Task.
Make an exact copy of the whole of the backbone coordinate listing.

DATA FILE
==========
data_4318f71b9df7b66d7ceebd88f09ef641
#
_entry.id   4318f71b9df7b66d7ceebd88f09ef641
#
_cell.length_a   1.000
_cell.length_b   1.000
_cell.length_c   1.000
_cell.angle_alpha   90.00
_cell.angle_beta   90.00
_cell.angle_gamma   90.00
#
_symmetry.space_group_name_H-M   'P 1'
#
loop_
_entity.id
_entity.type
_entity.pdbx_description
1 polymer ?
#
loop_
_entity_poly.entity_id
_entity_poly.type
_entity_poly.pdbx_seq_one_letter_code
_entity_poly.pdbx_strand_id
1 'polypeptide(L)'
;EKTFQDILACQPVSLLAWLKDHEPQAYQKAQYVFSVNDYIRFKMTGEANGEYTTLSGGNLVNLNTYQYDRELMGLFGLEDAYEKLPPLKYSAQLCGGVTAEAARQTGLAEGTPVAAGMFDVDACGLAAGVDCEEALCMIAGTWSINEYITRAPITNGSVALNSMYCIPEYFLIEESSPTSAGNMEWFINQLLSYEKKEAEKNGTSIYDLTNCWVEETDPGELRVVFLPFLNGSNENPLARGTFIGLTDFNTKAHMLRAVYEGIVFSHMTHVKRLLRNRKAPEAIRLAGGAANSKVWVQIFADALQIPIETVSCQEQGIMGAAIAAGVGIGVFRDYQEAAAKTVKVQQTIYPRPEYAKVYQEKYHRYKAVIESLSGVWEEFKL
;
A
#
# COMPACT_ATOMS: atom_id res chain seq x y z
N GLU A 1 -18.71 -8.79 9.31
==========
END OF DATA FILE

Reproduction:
data_4318f71b9df7b66d7ceebd88f09ef641
#
_entry.id   4318f71b9df7b66d7ceebd88f09ef641
#
_cell.length_a   1.000
_cell.length_b   1.000
_cell.length_c   1.000
_cell.angle_alpha   90.00
_cell.angle_beta   90.00
_cell.angle_gamma   90.00
#
_symmetry.space_group_name_H-M   'P 1'
#
loop_
_entity.id
_entity.type
_entity.pdbx_description
1 polymer ?
#
loop_
_entity_poly.entity_id
_entity_poly.type
_entity_poly.pdbx_seq_one_letter_code
_entity_poly.pdbx_strand_id
1 'polypeptide(L)'
;EKTFQDILACQPVSLLAWLKDHEPQAYQKAQYVFSVNDYIRFKMTGEANGEYTTLSGGNLVNLNTYQYDRELMGLFGLEDAYEKLPPLKYSAQLCGGVTAEAARQTGLAEGTPVAAGMFDVDACGLAAGVDCEEALCMIAGTWSINEYITRAPITNGSVALNSMYCIPEYFLIEESSPTSAGNMEWFINQLLSYEKKEAEKNGTSIYDLTNCWVEETDPGELRVVFLPFLNGSNENPLARGTFIGLTDFNTKAHMLRAVYEGIVFSHMTHVKRLLRNRKAPEAIRLAGGAANSKVWVQIFADALQIPIETVSCQEQGIMGAAIAAGVGIGVFRDYQEAAAKTVKVQQTIYPRPEYAKVYQEKYHRYKAVIESLSGVWEEFKL
;
A
#
# COMPACT_ATOMS: atom_id res chain seq x y z
N GLU A 1 -18.71 -8.79 9.31